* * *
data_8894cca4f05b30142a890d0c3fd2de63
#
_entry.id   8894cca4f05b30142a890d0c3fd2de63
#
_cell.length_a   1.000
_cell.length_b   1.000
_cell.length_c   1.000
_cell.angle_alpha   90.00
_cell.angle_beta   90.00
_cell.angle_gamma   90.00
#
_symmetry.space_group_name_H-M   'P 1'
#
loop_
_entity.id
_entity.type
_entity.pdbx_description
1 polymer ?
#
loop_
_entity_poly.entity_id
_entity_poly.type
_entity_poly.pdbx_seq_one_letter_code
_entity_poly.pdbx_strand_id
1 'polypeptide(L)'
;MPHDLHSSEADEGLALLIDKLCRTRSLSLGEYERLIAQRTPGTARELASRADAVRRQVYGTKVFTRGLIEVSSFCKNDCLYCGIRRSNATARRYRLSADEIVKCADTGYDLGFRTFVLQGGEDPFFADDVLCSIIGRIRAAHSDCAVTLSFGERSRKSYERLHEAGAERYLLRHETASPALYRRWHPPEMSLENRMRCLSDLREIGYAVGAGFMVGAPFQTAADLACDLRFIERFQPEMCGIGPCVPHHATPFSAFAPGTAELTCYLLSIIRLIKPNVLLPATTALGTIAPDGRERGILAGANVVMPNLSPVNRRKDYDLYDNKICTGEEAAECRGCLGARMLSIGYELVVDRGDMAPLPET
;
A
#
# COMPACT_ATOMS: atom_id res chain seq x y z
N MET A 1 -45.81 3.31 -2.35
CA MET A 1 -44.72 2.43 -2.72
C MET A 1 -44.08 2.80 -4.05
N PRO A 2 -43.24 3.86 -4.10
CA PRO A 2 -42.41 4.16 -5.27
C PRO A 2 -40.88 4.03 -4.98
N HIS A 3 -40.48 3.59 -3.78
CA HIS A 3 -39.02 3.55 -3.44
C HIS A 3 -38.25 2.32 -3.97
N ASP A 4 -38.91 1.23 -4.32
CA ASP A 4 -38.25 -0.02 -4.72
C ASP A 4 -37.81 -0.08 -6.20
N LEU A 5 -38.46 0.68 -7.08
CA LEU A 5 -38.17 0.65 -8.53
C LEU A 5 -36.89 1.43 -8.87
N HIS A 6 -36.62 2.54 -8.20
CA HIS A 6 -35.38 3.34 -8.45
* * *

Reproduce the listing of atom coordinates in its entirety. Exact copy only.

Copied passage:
data_8894cca4f05b30142a890d0c3fd2de63
#
_entry.id   8894cca4f05b30142a890d0c3fd2de63
#
_cell.length_a   1.000
_cell.length_b   1.000
_cell.length_c   1.000
_cell.angle_alpha   90.00
_cell.angle_beta   90.00
_cell.angle_gamma   90.00
#
_symmetry.space_group_name_H-M   'P 1'
#
loop_
_entity.id
_entity.type
_entity.pdbx_description
1 polymer ?
#
loop_
_entity_poly.entity_id
_entity_poly.type
_entity_poly.pdbx_seq_one_letter_code
_entity_poly.pdbx_strand_id
1 'polypeptide(L)'
;MPHDLHSSEADEGLALLIDKLCRTRSLSLGEYERLIAQRTPGTARELASRADAVRRQVYGTKVFTRGLIEVSSFCKNDCLYCGIRRSNATARRYRLSADEIVKCADTGYDLGFRTFVLQGGEDPFFADDVLCSIIGRIRAAHSDCAVTLSFGERSRKSYERLHEAGAERYLLRHETASPALYRRWHPPEMSLENRMRCLSDLREIGYAVGAGFMVGAPFQTAADLACDLRFIERFQPEMCGIGPCVPHHATPFSAFAPGTAELTCYLLSIIRLIKPNVLLPATTALGTIAPDGRERGILAGANVVMPNLSPVNRRKDYDLYDNKICTGEEAAECRGCLGARMLSIGYELVVDRGDMAPLPET
;
A
#
# COMPACT_ATOMS: atom_id res chain seq x y z
N MET A 1 -45.81 3.31 -2.35
CA MET A 1 -44.72 2.43 -2.72
C MET A 1 -44.08 2.80 -4.05
N PRO A 2 -43.24 3.86 -4.10
CA PRO A 2 -42.41 4.16 -5.27
C PRO A 2 -40.88 4.03 -4.98
N HIS A 3 -40.48 3.59 -3.78
CA HIS A 3 -39.02 3.55 -3.44
C HIS A 3 -38.25 2.32 -3.97
N ASP A 4 -38.91 1.23 -4.32
CA ASP A 4 -38.25 -0.02 -4.72
C ASP A 4 -37.81 -0.08 -6.20
N LEU A 5 -38.46 0.68 -7.08
CA LEU A 5 -38.17 0.65 -8.53
C LEU A 5 -36.89 1.43 -8.87
N HIS A 6 -36.62 2.54 -8.20
CA HIS A 6 -35.38 3.34 -8.45